Looking out for nature
Now in its 42nd year, the Big Garden Birdwatch is a chance for people of all ages to count the number of birds that visit their garden, helping the Royal Society for the Protection of Birds build up a picture of how they are doing.
This year, more than a million people across the UK, including more than 78,000 in Scotland, took part, counting 17 million birds.
The event, held over the last weekend in January, revealed the house sparrow held on to its number one spot, but 10 out of the top 20 bird species showed declines in average numbers in Scotland compared to last year.
Starlings remained in second place, but numbers were down 14 per cent compared to 2020. Goldfinches saw the greatest decline in Scotland’s top 10, falling four places from sixth position last year, with reported numbers 47 per cent fewer than 2020.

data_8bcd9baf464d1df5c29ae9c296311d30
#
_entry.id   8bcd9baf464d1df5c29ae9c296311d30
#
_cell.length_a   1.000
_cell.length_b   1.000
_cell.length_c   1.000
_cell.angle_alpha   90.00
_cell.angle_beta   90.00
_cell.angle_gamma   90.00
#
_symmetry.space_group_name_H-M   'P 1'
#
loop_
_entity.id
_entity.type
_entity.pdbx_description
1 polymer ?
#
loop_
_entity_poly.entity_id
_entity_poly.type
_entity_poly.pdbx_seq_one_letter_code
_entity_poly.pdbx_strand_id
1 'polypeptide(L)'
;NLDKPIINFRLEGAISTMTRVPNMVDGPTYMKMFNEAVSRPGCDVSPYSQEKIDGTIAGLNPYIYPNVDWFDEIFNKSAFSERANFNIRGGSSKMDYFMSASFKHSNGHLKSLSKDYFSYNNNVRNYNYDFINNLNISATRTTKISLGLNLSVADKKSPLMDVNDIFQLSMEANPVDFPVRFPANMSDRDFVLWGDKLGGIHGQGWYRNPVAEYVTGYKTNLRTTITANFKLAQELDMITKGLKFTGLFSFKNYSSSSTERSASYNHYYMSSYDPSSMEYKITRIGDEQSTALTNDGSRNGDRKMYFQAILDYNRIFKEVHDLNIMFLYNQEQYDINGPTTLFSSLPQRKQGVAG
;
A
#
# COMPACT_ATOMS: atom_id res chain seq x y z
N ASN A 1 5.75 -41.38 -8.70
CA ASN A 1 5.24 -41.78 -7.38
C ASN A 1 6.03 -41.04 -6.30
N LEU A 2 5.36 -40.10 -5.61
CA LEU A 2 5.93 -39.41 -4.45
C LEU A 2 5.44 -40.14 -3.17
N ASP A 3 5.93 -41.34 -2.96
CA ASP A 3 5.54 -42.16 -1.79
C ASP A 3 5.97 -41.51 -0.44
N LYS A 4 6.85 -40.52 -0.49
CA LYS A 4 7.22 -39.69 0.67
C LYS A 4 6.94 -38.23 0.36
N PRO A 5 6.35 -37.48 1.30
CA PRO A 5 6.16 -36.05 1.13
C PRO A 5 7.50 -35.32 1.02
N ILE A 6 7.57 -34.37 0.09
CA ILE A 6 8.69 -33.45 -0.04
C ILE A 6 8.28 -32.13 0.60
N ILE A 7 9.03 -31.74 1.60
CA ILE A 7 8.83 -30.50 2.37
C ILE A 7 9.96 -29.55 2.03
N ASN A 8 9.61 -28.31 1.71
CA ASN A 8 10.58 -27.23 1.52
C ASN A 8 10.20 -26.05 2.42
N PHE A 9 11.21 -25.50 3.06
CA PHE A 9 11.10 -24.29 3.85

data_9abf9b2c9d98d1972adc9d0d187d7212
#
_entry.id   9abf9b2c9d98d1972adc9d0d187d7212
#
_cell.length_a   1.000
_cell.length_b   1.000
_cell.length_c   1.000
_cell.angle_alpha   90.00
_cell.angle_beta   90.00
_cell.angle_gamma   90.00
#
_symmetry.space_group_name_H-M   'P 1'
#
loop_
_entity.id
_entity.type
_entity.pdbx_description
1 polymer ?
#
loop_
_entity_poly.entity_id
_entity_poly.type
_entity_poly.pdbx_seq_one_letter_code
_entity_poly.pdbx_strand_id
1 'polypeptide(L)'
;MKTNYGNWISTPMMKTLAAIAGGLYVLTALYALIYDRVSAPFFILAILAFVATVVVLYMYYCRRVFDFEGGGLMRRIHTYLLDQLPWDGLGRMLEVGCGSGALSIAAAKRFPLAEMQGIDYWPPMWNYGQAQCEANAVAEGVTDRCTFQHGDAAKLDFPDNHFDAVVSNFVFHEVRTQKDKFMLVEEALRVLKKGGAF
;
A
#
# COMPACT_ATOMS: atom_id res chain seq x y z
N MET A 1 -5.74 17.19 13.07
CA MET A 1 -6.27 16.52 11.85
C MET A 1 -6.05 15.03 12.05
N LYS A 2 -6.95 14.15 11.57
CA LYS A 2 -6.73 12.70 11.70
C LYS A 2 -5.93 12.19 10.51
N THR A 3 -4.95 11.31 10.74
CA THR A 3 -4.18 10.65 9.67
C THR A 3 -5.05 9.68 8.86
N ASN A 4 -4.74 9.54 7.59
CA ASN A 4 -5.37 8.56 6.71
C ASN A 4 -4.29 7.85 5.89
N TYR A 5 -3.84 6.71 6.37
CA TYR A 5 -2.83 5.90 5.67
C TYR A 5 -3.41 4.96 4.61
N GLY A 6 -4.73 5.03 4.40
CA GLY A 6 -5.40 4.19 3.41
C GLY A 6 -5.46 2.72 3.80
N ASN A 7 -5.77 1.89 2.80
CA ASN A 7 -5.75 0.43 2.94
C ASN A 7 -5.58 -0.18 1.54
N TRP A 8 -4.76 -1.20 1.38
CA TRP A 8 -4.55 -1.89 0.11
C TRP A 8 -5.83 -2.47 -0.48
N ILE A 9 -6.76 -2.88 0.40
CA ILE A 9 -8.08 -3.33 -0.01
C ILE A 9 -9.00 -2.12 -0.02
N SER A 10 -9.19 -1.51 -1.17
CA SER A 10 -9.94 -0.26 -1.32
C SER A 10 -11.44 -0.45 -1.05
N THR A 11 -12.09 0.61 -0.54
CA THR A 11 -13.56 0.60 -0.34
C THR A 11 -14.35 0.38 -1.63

I am absolutely delighted with the number of people who have taken part, making it the biggest year ever for RSPB Scotland. Of course, this has generated a massive amount of data which will help our scientists with important conservation work, but it also shows how many of us have turned to nature after what has been a very difficult 12 months.
We need every voice raised to stand up for nature. The wildlife that brings us so much interest and solace is now just a fraction of what should be there.
Big Garden Birdwatch has shown that people across Scotland have a real passion for wildlife. We now need government to take the global leadership, policy and legislative opportunities open to it this year to reverse the decline and restore nature now.
Anne McCall, director of RSPB Scotland.